( )
i

( )
i

n 1

. ( 0.0) 2 + ( 0.3) 2 + ( 01) 2 + ( 0.2) 2 + ( 0.3) 2 5 1 =

0.2 = 0.2cm 4 Applying the rules for significant figures requires that = 0.2 cm. The length of the edge of the book is now written as 25.2 cm 0.2 cm. Statistical theory tells us that for there is a 64% chance that the true value lies within 0.2 cm of the measured value of 25.2 cm. Systematic Error Most of the experiments in introductory physics are limited by the time of the laboratory period. Because of this time limit, it is usually not possible to make several measurements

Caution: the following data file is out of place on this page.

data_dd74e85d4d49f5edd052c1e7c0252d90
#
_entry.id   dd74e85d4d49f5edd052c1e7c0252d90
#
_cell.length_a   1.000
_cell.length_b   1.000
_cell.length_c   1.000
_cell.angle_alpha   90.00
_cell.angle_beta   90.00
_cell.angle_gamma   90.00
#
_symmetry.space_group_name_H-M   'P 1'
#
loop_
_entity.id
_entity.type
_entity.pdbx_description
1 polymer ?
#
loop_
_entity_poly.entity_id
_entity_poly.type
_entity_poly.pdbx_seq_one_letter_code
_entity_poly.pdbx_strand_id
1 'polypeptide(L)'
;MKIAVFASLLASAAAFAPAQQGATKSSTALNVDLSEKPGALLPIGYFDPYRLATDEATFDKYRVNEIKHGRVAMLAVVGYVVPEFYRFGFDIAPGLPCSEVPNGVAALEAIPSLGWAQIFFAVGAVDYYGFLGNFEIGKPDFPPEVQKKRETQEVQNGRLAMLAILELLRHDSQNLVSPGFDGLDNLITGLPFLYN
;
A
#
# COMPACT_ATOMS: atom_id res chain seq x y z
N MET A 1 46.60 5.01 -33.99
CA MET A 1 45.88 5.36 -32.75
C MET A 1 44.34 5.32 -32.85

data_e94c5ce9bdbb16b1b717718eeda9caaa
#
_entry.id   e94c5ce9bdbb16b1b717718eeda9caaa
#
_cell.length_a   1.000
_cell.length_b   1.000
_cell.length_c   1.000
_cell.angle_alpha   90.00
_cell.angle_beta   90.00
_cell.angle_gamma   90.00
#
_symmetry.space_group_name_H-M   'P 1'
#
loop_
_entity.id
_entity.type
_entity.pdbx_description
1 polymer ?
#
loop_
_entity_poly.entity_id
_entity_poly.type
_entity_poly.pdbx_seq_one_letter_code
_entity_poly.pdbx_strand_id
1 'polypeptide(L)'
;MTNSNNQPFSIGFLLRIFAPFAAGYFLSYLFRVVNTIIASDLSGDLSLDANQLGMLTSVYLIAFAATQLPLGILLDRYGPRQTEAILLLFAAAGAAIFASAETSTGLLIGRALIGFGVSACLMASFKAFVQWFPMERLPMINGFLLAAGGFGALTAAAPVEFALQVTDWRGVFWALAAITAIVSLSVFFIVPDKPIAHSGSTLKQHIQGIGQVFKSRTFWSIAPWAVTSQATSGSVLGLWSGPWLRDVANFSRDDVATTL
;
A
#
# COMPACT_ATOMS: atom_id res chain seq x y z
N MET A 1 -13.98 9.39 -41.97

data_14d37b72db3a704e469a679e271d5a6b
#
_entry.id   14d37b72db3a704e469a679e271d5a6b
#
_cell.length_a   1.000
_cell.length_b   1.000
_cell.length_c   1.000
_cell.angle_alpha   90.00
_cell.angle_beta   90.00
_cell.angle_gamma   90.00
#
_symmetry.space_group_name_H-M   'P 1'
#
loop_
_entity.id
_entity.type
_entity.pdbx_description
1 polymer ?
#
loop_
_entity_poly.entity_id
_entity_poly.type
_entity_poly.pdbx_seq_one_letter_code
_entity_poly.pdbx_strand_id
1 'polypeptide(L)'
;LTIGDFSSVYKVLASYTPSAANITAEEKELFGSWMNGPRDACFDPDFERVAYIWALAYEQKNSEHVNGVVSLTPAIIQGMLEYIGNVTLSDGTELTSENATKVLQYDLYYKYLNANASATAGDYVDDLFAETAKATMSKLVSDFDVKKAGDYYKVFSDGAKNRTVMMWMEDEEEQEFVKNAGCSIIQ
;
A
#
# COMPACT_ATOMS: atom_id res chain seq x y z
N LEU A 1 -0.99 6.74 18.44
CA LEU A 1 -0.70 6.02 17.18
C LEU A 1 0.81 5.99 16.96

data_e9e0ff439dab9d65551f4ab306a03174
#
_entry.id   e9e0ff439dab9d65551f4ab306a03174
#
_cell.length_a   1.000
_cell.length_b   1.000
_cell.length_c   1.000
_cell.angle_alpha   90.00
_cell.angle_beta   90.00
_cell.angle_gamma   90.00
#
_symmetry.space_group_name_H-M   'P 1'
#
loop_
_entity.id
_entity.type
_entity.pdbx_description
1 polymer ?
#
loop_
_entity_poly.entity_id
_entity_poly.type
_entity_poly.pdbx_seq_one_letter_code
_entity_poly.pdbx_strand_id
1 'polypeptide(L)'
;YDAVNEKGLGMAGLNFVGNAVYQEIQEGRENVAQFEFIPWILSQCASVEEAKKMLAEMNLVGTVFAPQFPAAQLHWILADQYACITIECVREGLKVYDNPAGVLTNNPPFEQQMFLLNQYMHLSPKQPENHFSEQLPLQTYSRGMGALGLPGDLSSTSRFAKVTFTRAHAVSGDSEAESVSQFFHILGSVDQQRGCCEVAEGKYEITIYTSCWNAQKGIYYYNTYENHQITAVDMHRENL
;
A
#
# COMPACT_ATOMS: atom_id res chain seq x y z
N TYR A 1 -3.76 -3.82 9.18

of the same quantity. Under these conditions statistical methods of analysis are of little value. Examples 2 through 4 are all of the instrumental or systematic type of error which in principle can be accounted for. Bias (Example 4) can be avoided by careful measurement methods. Instrumental bias (Example 3) can be avoided by comparing the instrument to standards. Calibration uncertainty (Example 2) is considered in addition to statistical error or in the case of the experiments in introductory physics as the sole source of measurement uncertainty. It is the mathematical ways to handle the systematic error due to calibration uncertainty which will concern the rest of this introduction to error. The principle assumption will be that all possible sources of error must be included in the quoted uncertainty of measurement. For example if the edge of another book is quoted at 25.1 0.3 cm, it is assumed that calibration error and reading uncertainty (a type of human calibration error) are included. The absolute values of the errors are combined to provide the largest possible range of values. It is always assumed that all uncertainties combine to provide the largest possible uncertainty of measurement. The derivation of the formulae for determining instrumental error depends on the theory of partial differentials. However the results can be summed up in a few simple statements. For the purposes of this discussion we will refer to absolute uncertainty and fractional uncertainty. Absolute uncertainty is the uncertainty of a measurement expressed in the same units as the measurement. For example the absolute uncertainty of a current expressed as 1.22 A 0.03 A is 0.03 A. Fractional uncertainty is the uncertainty of a measurement expressed as a fractional value or as a percentage. For example, the fractional uncertainty of the current (1.02 A) in the above paragraph is 0.03 A/ 1.2 A = 0.02 or 2%. 1. If the measurement requires adding or subtracting values, the uncertainty of reading each value is added to the calibration uncertainty. All values must be expressed as absolute uncertainty. For example, in reading the ruler for measuring the edge of the book, it is best to use a reference other than the edge of the ruler. Thus a reading at one end of the ruler might be 2.0 cm and at the other end 26.9 cm. The length of the edge of the book is the difference of these two measurements or 26.9 cm - 2.0 cm = 24.9 cm. Suppose now that each mark can be determined to 0.3 mm because of the rounding of the edge of the book and the thickness of the tick marks indicating values of distance on the ruler. The reading uncertainty is then 0.3 mm at the 2.0 cm mark and 0.3 mm at the 26.9 cm mark for a reading uncertainty of 0.6 mm. Furthermore, the calibration error of the ruler was stated earlier to be 2 mm for each 100 cm or a fractional calibration error of 0.2 %. 0.2 % of 24.9 cm is 0.05 cm